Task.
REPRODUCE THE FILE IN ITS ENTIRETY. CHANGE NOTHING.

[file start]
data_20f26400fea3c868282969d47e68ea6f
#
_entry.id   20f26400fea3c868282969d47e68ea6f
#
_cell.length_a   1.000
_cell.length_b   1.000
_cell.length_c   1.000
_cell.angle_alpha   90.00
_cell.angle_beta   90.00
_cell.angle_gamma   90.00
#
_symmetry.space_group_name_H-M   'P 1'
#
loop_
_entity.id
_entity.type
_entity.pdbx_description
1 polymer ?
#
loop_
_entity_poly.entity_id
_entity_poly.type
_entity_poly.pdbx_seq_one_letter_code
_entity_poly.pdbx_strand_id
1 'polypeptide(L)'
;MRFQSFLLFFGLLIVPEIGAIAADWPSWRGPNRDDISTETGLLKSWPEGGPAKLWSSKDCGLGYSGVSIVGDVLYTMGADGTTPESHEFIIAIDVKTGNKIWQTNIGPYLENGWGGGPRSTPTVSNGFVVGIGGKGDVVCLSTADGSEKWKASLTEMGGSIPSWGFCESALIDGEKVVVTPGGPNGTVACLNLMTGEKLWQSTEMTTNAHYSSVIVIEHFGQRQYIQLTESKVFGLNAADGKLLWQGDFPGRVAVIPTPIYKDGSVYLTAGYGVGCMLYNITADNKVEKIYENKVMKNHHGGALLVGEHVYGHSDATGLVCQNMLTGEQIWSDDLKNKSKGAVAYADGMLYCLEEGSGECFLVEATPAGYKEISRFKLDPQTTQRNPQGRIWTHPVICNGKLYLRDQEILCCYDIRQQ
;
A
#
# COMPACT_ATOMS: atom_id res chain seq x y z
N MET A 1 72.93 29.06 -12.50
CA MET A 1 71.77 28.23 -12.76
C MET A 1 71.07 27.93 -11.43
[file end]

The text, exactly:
data_20f26400fea3c868282969d47e68ea6f
#
_entry.id   20f26400fea3c868282969d47e68ea6f
#
_cell.length_a   1.000
_cell.length_b   1.000
_cell.length_c   1.000
_cell.angle_alpha   90.00
_cell.angle_beta   90.00
_cell.angle_gamma   90.00
#
_symmetry.space_group_name_H-M   'P 1'
#
loop_
_entity.id
_entity.type
_entity.pdbx_description
1 polymer ?
#
loop_
_entity_poly.entity_id
_entity_poly.type
_entity_poly.pdbx_seq_one_letter_code
_entity_poly.pdbx_strand_id
1 'polypeptide(L)'
;MRFQSFLLFFGLLIVPEIGAIAADWPSWRGPNRDDISTETGLLKSWPEGGPAKLWSSKDCGLGYSGVSIVGDVLYTMGADGTTPESHEFIIAIDVKTGNKIWQTNIGPYLENGWGGGPRSTPTVSNGFVVGIGGKGDVVCLSTADGSEKWKASLTEMGGSIPSWGFCESALIDGEKVVVTPGGPNGTVACLNLMTGEKLWQSTEMTTNAHYSSVIVIEHFGQRQYIQLTESKVFGLNAADGKLLWQGDFPGRVAVIPTPIYKDGSVYLTAGYGVGCMLYNITADNKVEKIYENKVMKNHHGGALLVGEHVYGHSDATGLVCQNMLTGEQIWSDDLKNKSKGAVAYADGMLYCLEEGSGECFLVEATPAGYKEISRFKLDPQTTQRNPQGRIWTHPVICNGKLYLRDQEILCCYDIRQQ
;
A
#
# COMPACT_ATOMS: atom_id res chain seq x y z
N MET A 1 72.93 29.06 -12.50
CA MET A 1 71.77 28.23 -12.76
C MET A 1 71.07 27.93 -11.43